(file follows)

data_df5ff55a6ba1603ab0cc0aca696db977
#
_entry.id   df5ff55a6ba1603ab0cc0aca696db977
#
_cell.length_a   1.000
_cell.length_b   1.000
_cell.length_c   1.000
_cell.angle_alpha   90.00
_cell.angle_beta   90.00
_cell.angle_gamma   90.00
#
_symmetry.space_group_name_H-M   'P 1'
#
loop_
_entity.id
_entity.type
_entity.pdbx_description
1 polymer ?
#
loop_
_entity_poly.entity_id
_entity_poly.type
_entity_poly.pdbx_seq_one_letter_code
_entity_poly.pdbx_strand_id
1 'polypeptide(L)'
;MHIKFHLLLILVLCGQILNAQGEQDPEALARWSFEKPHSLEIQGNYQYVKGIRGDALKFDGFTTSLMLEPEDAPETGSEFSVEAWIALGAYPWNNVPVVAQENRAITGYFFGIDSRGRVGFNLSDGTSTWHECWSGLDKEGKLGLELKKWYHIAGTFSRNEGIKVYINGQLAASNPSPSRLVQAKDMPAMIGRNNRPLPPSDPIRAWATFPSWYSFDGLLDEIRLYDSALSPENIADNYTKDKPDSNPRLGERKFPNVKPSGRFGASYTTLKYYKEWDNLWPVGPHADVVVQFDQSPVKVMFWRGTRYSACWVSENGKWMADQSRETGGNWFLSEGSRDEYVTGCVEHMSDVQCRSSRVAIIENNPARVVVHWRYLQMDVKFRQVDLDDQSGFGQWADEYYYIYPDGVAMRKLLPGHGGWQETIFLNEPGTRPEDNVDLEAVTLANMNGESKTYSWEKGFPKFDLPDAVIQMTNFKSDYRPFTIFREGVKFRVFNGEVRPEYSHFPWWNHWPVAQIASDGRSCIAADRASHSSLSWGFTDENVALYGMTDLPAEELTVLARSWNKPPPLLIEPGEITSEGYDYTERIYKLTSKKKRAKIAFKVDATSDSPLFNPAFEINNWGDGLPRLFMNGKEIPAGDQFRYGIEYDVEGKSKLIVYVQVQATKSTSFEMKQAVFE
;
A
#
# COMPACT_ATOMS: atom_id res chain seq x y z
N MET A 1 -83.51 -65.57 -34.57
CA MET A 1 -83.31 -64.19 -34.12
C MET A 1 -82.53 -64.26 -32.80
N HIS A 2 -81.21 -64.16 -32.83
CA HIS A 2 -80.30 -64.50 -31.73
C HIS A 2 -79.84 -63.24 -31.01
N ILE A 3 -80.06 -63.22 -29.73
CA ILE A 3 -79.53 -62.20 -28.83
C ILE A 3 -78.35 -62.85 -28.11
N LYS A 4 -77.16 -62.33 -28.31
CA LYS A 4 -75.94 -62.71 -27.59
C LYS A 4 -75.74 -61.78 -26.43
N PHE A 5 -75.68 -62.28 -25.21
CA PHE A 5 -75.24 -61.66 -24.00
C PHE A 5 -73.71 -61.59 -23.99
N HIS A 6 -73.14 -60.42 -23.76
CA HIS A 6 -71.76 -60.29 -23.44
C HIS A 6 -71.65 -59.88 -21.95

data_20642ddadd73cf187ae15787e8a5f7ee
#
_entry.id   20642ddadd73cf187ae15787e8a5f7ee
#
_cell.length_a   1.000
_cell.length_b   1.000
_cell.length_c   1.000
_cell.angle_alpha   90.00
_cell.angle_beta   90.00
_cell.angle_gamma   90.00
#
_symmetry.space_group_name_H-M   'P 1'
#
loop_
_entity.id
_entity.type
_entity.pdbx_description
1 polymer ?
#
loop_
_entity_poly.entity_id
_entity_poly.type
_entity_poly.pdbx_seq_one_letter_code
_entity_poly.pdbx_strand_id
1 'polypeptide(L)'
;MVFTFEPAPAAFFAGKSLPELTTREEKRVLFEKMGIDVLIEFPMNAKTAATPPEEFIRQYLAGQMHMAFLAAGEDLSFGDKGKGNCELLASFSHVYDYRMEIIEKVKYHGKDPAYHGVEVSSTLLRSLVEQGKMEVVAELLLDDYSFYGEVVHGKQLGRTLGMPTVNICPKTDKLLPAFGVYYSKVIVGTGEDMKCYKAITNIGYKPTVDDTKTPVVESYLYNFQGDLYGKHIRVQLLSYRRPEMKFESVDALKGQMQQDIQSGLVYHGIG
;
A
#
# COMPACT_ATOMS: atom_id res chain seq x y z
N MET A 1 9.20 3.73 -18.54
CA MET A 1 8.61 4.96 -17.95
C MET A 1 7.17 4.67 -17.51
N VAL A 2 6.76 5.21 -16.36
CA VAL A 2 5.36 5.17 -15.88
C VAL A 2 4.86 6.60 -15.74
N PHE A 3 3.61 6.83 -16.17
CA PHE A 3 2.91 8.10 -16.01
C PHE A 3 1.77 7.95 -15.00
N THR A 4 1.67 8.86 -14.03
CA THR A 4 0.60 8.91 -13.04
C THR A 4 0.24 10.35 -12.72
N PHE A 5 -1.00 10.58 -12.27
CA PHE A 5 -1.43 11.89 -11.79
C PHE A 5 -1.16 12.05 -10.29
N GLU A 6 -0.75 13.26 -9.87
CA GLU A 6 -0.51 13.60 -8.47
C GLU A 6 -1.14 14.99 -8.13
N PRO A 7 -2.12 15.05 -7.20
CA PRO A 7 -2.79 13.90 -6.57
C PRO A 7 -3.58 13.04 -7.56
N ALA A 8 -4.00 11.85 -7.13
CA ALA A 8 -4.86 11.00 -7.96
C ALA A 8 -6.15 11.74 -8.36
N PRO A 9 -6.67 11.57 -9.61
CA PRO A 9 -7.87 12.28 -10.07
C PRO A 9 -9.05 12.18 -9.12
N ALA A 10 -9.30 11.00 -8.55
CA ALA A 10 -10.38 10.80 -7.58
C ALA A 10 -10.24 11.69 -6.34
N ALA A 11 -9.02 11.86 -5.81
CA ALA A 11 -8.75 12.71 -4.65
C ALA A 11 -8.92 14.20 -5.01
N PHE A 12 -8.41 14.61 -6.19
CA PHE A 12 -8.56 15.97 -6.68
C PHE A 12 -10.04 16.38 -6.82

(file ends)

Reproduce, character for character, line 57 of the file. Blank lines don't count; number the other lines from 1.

_cell.angle_beta   90.00